After studying various Vermeer paintings, visiting with European scholars, and even viewing the original of Vermeer's "The Music Lesson" in Buckingham, Tim spent 213 days building an extremely detailed and accurate version of the set in a warehouse. Then he sat down at his painting table, with a mirror and handmade lenses, for 130 days to painstakingly reproduce the work of art. His friends, Penn and Teller, acted as producer and narrator for this documentary, and produced over 2,400 hours of film that had to be edited down to documentary length. It is astonishing to see the development of the paint on the canvas, stroke by stroke. Tim painted individual dots (knots) in the rug, which alone probably took him several weeks. The intricate design on the pianoforte was equally tedious to reproduce, but Tim never rushed through it or delegated any of the work. He did admit later that had he not committed to the documentary he probably would have bailed on the project during this tedious phase.

The end result is a beautiful copy that impressed even the experts, who admitted that, though this did not prove that Vermeer used lenses to project the scene onto his canvas for copying, it definitely "could" have been done this way. The mystery of the techniques used by Vermeer during his short life (43 years during which he was believed to have produced 34 paintings) will never be solved, but "Tim's Vermeer" certainly provides food for thought in the ongoing debate.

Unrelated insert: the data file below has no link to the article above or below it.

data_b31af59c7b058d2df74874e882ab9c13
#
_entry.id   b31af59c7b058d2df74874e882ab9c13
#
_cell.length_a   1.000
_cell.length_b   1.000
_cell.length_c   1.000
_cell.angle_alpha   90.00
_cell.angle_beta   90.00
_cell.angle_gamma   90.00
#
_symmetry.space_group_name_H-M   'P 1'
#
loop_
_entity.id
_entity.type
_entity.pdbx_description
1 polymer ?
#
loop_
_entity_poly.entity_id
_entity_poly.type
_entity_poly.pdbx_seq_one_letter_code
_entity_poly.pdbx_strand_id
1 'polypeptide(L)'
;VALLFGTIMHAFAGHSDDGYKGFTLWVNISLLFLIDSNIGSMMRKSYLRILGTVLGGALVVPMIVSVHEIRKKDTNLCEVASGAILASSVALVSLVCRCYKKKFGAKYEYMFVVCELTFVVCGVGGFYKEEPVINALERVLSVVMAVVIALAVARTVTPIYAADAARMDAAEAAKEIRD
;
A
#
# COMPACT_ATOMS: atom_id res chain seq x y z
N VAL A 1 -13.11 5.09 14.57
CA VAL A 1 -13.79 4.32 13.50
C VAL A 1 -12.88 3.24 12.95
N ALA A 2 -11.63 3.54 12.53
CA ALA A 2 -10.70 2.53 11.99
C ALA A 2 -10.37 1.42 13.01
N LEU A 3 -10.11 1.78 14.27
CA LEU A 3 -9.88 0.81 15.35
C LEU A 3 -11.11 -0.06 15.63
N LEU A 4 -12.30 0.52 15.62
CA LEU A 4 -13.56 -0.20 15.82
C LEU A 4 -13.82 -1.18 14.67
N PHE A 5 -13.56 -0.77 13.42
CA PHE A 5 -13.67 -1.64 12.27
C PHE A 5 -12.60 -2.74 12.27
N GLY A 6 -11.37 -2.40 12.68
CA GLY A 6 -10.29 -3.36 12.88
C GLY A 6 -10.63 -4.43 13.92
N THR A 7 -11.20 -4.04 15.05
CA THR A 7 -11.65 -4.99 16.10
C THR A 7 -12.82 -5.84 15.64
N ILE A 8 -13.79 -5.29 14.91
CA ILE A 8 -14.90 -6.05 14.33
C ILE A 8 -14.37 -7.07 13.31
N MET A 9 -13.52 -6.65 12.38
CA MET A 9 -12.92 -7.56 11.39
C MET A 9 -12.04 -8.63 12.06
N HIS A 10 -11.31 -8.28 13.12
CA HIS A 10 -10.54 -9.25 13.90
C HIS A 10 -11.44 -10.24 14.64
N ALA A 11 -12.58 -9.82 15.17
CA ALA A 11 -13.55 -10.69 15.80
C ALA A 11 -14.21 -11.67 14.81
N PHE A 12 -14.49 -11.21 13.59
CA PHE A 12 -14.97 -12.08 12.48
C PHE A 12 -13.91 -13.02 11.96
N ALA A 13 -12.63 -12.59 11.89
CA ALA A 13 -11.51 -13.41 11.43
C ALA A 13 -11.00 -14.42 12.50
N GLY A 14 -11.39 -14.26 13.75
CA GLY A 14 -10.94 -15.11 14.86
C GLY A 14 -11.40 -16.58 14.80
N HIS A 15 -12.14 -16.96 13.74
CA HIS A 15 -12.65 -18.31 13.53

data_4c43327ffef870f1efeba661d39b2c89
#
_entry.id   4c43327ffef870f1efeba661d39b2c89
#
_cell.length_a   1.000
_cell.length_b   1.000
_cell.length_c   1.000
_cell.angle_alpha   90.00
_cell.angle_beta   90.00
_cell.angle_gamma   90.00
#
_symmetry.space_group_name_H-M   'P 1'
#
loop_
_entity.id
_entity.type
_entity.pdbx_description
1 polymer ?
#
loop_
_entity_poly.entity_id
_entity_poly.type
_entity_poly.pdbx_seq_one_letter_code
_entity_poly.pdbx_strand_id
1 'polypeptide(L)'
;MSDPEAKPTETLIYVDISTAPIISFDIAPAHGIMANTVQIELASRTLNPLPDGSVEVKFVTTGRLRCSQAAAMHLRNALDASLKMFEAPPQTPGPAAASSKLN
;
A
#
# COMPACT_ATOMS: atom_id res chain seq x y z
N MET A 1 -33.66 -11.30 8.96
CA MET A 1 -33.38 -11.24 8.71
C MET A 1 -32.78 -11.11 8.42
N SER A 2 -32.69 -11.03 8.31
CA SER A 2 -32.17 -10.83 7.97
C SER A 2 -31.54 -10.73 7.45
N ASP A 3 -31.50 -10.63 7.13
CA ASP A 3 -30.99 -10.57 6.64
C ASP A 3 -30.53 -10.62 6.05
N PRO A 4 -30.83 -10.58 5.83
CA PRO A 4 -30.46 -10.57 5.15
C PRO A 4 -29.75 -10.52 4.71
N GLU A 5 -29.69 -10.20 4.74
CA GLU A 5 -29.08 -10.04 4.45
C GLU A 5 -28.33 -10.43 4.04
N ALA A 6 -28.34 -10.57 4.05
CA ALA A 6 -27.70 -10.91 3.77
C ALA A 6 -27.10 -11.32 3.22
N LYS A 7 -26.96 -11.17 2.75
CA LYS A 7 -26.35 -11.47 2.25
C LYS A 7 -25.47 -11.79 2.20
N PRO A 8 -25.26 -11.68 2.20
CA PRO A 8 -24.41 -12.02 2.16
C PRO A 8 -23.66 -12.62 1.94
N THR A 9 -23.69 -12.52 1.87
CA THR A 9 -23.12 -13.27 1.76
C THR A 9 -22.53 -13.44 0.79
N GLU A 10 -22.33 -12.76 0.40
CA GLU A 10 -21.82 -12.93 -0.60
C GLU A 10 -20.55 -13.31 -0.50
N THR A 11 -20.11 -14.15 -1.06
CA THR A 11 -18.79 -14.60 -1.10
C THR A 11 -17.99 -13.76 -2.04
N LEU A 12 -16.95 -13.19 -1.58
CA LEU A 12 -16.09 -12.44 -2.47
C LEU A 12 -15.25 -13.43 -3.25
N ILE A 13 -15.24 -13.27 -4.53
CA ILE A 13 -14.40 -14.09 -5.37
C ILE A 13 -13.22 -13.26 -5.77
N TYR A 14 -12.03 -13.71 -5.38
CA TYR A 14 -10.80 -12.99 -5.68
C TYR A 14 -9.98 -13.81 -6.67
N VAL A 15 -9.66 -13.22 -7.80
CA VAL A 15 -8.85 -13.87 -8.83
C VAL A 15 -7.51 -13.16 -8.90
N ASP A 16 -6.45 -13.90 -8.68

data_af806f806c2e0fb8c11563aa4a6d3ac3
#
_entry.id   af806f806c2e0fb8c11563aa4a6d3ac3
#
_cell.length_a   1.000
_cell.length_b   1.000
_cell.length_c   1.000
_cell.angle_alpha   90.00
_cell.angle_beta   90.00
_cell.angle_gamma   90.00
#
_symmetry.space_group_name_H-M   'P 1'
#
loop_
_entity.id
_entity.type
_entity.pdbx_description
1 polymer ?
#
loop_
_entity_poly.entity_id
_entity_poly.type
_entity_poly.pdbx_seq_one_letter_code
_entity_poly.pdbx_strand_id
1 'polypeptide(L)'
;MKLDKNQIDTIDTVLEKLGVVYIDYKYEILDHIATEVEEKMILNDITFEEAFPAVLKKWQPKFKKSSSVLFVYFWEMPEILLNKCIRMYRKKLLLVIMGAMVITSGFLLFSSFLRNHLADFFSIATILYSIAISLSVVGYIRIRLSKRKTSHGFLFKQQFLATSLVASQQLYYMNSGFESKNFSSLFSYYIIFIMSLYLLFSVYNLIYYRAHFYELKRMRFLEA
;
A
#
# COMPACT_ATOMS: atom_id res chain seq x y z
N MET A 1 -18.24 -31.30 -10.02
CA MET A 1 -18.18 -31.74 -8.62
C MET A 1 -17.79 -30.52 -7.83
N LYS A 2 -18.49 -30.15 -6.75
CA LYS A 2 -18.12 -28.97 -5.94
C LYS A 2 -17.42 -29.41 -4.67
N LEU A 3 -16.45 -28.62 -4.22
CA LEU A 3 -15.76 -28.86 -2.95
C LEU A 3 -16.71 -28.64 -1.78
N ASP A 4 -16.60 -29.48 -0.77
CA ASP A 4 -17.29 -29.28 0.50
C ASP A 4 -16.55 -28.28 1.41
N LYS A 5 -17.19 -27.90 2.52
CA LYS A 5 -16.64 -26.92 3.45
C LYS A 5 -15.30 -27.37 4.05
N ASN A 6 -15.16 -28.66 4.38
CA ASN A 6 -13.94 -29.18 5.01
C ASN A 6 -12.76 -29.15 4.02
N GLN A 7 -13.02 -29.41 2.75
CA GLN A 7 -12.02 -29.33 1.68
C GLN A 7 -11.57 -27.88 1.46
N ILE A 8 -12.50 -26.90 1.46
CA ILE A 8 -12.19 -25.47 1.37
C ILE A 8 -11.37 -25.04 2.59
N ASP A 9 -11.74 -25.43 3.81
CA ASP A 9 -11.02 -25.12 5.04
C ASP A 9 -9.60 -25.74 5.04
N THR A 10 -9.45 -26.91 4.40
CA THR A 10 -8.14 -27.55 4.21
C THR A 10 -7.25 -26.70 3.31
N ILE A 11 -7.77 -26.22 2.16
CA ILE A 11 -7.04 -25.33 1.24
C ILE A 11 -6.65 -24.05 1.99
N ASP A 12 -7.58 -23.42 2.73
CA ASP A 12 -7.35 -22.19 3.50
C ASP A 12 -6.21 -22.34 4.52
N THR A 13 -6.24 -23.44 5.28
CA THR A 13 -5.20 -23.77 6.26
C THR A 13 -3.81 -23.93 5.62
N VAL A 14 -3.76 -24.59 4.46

Comment Comments (3) | Permalink | Most recent comment: Jun 26, 2014 6:09 PM PDT

Price: $2.00

5.0 out of 5 stars Excellent Performances By Bullock & Jones, June 25, 2014
This review is from: Infamous (Amazon Instant Video)
Though "Infamous" is invariably compared to "Capote" (starring Philip Seymour Hoffmann and released the year before), there is room for both films to co-exist as each takes such a different approach to the story. Infamous depicts Capote with all his simpering ways and gossiping airs, but also reveals his basic insecurity and how he struggled to achieve relevance and meaningful relationships. The oddly symbiotic relationship that evolved between Capote and the killer, Perry Smith, is at times heartwarming and at other times almost painful and embarrassing to watch.